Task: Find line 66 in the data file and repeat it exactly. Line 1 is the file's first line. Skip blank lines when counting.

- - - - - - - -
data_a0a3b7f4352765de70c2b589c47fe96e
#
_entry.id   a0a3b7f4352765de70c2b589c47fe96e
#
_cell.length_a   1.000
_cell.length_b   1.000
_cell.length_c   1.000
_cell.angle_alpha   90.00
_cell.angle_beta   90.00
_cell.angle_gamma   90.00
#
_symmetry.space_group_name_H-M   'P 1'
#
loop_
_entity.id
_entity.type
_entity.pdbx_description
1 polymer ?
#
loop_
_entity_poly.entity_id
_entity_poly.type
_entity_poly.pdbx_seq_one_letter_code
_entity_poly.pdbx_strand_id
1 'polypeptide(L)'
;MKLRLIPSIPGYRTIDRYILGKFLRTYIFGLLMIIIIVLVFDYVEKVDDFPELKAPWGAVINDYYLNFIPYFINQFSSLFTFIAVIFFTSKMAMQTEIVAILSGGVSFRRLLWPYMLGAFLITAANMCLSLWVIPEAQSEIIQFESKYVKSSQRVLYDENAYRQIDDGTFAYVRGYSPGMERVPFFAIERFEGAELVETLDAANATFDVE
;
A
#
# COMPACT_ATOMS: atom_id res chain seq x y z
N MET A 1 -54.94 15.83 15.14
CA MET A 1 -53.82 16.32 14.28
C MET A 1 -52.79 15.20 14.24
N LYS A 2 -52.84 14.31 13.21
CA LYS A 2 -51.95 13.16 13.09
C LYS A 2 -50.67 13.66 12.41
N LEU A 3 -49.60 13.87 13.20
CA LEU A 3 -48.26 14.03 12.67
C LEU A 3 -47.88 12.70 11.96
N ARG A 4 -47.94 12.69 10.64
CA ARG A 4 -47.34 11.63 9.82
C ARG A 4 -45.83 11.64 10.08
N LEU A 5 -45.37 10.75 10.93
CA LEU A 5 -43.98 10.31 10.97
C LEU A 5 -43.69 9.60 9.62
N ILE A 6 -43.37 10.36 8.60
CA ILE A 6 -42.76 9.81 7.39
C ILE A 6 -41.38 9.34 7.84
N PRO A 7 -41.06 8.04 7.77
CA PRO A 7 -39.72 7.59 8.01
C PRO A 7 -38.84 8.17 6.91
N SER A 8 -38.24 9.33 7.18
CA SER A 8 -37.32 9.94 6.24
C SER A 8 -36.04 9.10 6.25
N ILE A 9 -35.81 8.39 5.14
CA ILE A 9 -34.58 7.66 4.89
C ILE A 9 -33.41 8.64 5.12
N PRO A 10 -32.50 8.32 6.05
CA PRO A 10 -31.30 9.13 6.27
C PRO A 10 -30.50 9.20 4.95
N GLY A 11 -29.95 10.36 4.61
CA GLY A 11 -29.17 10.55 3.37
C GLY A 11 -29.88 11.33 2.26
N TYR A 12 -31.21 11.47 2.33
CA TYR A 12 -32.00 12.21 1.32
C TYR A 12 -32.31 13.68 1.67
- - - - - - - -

C TYR A 12 -32.31 13.68 1.67